Bloomberg News

Currency Report Delayed at ‘Delicate Time’ for U.S.-China Ties

October 15, 2011

(For more on the Group of 20 meetings, {GMEET <GO>}.)

Oct. 15 (Bloomberg) -- The U.S. postponed a report on the exchange-rate policies of its trading partners, including China, until after global meetings scheduled for this month and next.

The delay will “give us a chance to assess progress following several international meetings,” including this week’s Group of 20 finance ministers’ session in Paris, a G-20 summit in November and meetings involving Asia-Pacific finance ministers and leaders in November, the Treasury Department said in a statement yesterday, a day before the report was due.

Treasury Secretary Timothy F. Geithner has been pushing China to allow its currency to strengthen, saying that would help support global growth, while avoiding actions that could cause friction with the world’s No. 2 economy and the second- largest U.S. trade partner.

“The delay clearly reflects that it’s a delicate time,” said Paul Ballew, chief economist at Nationwide Mutual Insurance Co. in Columbus, Ohio. “We’re trying to make sure we’re creating a fair-trade environment and not creating undue tension within the system. And we don’t want to further upset financial markets by creating a trade war with China right now.”

The Treasury frequently delays the report. The last one, due April 15, was released May 27. The previous one, due Oct. 15, 2010, was released Feb. 4, 2011.

‘Very Supportive’

The Obama administration is “very supportive” of the goals of a Senate bill aimed at punishing China for keeping the yuan undervalued, Geithner said this week. Still, Congress should address concerns about “the consistency of some provisions with our international commitments.”

The Senate voted 63-35 on Oct. 12 for the legislation, which would let U.S. companies seek duties to compensate for “misaligned” currencies. House Speaker John Boehner said he has “grave concerns” with the bill because it might start a “trade war,” casting doubt on whether it will become law.

Ma Zhaoxu, a spokesman for China’s foreign ministry, this week condemned the measure as “protectionism and a serious violation of World Trade Organization rules.”

Chris Fernandes, a San Ramon, California-based vice president at Bank of the West focusing on foreign exchange and capital markets, said, “Every year, we hear the same things: the Chinese currency is too low, we’re losing jobs to China.”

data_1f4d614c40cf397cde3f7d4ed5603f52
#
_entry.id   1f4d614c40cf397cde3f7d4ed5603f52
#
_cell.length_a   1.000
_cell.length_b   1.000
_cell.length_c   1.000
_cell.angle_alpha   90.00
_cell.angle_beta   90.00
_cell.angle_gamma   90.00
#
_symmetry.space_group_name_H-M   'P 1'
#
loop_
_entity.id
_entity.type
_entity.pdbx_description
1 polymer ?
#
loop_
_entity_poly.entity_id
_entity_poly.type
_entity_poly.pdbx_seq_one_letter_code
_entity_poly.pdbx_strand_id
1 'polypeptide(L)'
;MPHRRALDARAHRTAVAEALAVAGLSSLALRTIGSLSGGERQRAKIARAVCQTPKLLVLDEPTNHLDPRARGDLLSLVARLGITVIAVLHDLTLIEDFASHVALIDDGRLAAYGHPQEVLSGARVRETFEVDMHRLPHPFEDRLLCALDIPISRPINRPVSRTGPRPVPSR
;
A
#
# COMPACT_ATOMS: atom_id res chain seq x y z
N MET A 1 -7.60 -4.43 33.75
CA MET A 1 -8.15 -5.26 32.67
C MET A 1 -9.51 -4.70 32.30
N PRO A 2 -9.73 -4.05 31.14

“The Chinese invariably turn around and point fingers at the U.S. and all of that ends up having minimal impact on foreign exchange markets,” he said. Bank of the West is based in San Francisco.

Undervalued Currency

China has been relying on an undervalued currency to keep its exports cheap in overseas markets and drive the fastest growth among the world’s major economies. China’s economy expanded 9.5 percent in the second quarter from a year earlier.

The U.S. trade deficit with China in August rose to a record $29 billion as imports from the nation were the highest ever.

The yuan has appreciated 10 percent, adjusted for inflation, since mid-2010, a pace that’s too slow, Geithner said this week.

The yuan rose for a second week after a government report showed that inflation exceeded 6 percent for a fourth month. The yuan gained 0.12 percent this week to 6.3785 per dollar in Shanghai, according to China Foreign Exchange Trading System.

China’s central bank limits conversion of the yuan onshore for investment purposes and restricts daily movements to 0.5 percent from its daily fixing. Intervention by buying and selling the currency has contributed to the buildup of $3.2 trillion of foreign-exchange reserves, the world’s largest. Chinese investors hold $1.2 trillion of Treasuries.

--Editors: Christopher Wellisz, James Tyson


To contact the reporter on this story: Ian Katz in Washington at; Vivien Lou Chen in San Francisco at

To contact the editor responsible for this story: Christopher Wellisz at

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